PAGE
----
* Significantly, this class is also using their social networking sites of choice more than predecessor classes, with 52% claiming use more than once per day, the fifth straight year witnessing an increase. 

  • Our survey included questions about Twitter for only the second time, and the results reflect its increasing prevalence. The number of students who have a Twitter account jumped from 38% in 2011 to 46% in 2012.  Tweeting on Twitter has remained relatively steady but the number of Twitter feeds students follow has increased modestly – those following more than five feeds increased from 26% to 32% and the number following between one and five feeds increased from 5% to 8%.  We would expect both types of Twitter usage to increase over time.
  • Despite the passage of time, neither Blogs nor RSS feeds are capturing the hearts and minds of these students.  The numbers of students who arrived at NYLS as subscribers to or readers of Blogs dropped from 35% in 2011 to 29% in 2012.


  • Podcasts seem to be losing what little intermittent traction they had been developing.  The percentage of students who downloaded or listened to 1-5 Podcasts dropped from 28% in 2011 to 20% in 2012.  Although the percentage of students who downloaded or listened to more than five Podcasts increased marginally (from 14% to 15%), the number of students who did not know what a Podcast was reached its highest level ever, 13% (up from 7% in 2011).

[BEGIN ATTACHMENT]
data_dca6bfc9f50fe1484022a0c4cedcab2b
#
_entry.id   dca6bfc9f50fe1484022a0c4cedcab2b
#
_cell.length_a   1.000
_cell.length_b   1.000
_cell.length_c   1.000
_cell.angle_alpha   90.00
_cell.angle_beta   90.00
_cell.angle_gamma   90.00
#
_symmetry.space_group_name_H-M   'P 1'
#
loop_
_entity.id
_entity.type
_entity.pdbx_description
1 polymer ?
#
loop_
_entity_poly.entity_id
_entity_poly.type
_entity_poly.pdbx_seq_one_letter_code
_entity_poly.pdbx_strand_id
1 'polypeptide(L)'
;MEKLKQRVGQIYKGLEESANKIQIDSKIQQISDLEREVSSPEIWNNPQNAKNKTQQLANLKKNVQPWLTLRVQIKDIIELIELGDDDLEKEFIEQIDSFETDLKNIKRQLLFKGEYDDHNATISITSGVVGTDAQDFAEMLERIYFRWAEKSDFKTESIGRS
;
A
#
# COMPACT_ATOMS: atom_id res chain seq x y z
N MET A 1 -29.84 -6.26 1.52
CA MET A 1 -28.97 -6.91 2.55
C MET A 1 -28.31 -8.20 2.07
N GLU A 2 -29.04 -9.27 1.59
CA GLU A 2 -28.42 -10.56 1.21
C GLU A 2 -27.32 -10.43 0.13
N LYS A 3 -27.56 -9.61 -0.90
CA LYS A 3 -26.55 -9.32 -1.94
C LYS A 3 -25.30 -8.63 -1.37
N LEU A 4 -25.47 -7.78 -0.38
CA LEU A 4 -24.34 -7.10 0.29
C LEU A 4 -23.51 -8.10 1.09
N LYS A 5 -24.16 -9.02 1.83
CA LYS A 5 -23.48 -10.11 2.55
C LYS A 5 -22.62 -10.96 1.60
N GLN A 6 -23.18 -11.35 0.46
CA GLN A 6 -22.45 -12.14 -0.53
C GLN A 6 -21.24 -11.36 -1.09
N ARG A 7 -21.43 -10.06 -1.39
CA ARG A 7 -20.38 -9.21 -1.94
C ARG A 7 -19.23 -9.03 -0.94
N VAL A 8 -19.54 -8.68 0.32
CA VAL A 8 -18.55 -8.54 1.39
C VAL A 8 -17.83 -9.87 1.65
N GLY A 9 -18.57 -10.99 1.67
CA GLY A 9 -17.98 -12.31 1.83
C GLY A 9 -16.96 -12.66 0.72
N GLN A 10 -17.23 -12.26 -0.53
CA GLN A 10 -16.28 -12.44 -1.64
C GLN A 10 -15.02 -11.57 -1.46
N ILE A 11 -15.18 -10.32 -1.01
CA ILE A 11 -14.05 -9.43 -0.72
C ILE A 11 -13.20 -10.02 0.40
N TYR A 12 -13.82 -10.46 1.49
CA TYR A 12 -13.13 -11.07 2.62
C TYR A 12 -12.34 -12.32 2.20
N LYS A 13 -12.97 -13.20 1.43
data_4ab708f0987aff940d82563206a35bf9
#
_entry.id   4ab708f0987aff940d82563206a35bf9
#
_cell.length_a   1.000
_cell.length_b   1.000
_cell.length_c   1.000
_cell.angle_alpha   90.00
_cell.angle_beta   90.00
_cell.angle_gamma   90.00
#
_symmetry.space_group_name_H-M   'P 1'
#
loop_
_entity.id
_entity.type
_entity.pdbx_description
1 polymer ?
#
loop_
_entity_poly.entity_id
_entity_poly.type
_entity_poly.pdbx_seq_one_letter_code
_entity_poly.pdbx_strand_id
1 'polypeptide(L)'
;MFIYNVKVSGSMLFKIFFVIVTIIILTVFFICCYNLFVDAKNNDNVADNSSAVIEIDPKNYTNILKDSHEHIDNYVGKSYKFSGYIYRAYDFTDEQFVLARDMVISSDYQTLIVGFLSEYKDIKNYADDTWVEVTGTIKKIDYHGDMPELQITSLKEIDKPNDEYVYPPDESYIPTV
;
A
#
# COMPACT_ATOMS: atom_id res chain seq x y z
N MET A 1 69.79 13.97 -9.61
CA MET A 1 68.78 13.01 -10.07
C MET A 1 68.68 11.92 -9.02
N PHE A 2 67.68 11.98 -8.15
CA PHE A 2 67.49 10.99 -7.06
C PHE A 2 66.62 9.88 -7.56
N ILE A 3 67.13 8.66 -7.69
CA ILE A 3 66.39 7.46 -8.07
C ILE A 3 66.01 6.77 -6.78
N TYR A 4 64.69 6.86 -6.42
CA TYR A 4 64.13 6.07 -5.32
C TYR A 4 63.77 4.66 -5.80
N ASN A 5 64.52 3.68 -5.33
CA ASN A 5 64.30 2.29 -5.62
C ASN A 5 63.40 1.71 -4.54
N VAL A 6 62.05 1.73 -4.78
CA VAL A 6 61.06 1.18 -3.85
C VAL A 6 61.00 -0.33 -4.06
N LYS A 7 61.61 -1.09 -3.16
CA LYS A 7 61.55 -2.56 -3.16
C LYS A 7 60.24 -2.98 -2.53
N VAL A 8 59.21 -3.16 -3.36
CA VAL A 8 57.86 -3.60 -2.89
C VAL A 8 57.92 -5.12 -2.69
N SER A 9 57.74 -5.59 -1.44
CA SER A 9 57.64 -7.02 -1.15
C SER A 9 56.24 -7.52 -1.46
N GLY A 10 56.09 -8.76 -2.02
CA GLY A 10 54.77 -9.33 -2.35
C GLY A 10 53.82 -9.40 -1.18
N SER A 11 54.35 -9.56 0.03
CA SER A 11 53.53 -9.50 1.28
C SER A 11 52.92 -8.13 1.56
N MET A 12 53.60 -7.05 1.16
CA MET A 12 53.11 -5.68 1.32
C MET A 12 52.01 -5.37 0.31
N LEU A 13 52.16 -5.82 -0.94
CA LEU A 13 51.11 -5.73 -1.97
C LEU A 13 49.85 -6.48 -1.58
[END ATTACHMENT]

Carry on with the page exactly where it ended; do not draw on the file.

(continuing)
• Continuing what had already been a steady trend, the popularity of Macs compared to PCs increased, jumping to 57% from 51% in 2011.


  • When it comes to web browsers, all three majors (Firefox, Internet Explorer, and Safari) lost a little ground to Google Chrome, used by 29% of incoming students.  Firefox fell from 24% in 2011 to 23%; IE fell slightly from 16.3% 15.6%; and Safari fell from 28% to 27%.


  • When asked which search engine they use most often, respondents again identified Google by a wide margin (92%), with Yahoo a mere 2% and Bing and AOL each barely achieving 1%.


  • For just the third time, we asked students which among certain specified electronic devices they owned. 

 *  Among “Smartphones,” BlackBerry lost significant ground again this year (from 32% to 15%) to both the iPhone and the Android.  That does not come as much of a surprise.  An October 16, 2012 New York Times article titled “The BlackBerry as Black Sheep” noted that in the United States, BlackBerrys accounted for less than 5% of the Smartphone market, down from 50% three years ago.